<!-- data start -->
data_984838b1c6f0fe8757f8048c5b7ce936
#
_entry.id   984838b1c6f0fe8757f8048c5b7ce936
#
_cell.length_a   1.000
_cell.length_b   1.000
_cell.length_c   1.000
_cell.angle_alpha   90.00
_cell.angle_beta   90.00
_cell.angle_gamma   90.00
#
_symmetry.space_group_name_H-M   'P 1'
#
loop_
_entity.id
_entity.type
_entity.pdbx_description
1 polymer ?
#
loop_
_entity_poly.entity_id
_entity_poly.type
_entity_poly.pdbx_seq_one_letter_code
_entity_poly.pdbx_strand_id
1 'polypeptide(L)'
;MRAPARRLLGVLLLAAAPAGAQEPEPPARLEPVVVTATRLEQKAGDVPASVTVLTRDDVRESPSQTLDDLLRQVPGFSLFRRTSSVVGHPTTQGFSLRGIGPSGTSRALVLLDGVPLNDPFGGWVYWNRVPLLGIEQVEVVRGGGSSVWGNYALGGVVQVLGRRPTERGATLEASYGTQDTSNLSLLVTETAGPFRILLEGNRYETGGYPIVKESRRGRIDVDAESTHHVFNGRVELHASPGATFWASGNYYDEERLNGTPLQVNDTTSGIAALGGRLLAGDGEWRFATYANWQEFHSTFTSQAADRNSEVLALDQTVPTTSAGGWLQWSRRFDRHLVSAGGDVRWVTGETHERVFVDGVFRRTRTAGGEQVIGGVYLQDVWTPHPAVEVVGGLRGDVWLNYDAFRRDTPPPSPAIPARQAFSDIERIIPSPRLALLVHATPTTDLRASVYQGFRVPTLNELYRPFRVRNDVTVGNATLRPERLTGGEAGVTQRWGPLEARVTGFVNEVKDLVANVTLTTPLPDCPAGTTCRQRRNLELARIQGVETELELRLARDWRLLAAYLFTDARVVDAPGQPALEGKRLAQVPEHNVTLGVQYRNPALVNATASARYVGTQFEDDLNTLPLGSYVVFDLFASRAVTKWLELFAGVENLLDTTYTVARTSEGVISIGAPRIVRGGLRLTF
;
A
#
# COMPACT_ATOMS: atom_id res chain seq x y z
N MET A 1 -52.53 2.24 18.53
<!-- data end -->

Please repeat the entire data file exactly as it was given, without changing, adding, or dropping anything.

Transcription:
data_984838b1c6f0fe8757f8048c5b7ce936
#
_entry.id   984838b1c6f0fe8757f8048c5b7ce936
#
_cell.length_a   1.000
_cell.length_b   1.000
_cell.length_c   1.000
_cell.angle_alpha   90.00
_cell.angle_beta   90.00
_cell.angle_gamma   90.00
#
_symmetry.space_group_name_H-M   'P 1'
#
loop_
_entity.id
_entity.type
_entity.pdbx_description
1 polymer ?
#
loop_
_entity_poly.entity_id
_entity_poly.type
_entity_poly.pdbx_seq_one_letter_code
_entity_poly.pdbx_strand_id
1 'polypeptide(L)'
;MRAPARRLLGVLLLAAAPAGAQEPEPPARLEPVVVTATRLEQKAGDVPASVTVLTRDDVRESPSQTLDDLLRQVPGFSLFRRTSSVVGHPTTQGFSLRGIGPSGTSRALVLLDGVPLNDPFGGWVYWNRVPLLGIEQVEVVRGGGSSVWGNYALGGVVQVLGRRPTERGATLEASYGTQDTSNLSLLVTETAGPFRILLEGNRYETGGYPIVKESRRGRIDVDAESTHHVFNGRVELHASPGATFWASGNYYDEERLNGTPLQVNDTTSGIAALGGRLLAGDGEWRFATYANWQEFHSTFTSQAADRNSEVLALDQTVPTTSAGGWLQWSRRFDRHLVSAGGDVRWVTGETHERVFVDGVFRRTRTAGGEQVIGGVYLQDVWTPHPAVEVVGGLRGDVWLNYDAFRRDTPPPSPAIPARQAFSDIERIIPSPRLALLVHATPTTDLRASVYQGFRVPTLNELYRPFRVRNDVTVGNATLRPERLTGGEAGVTQRWGPLEARVTGFVNEVKDLVANVTLTTPLPDCPAGTTCRQRRNLELARIQGVETELELRLARDWRLLAAYLFTDARVVDAPGQPALEGKRLAQVPEHNVTLGVQYRNPALVNATASARYVGTQFEDDLNTLPLGSYVVFDLFASRAVTKWLELFAGVENLLDTTYTVARTSEGVISIGAPRIVRGGLRLTF
;
A
#
# COMPACT_ATOMS: atom_id res chain seq x y z
N MET A 1 -52.53 2.24 18.53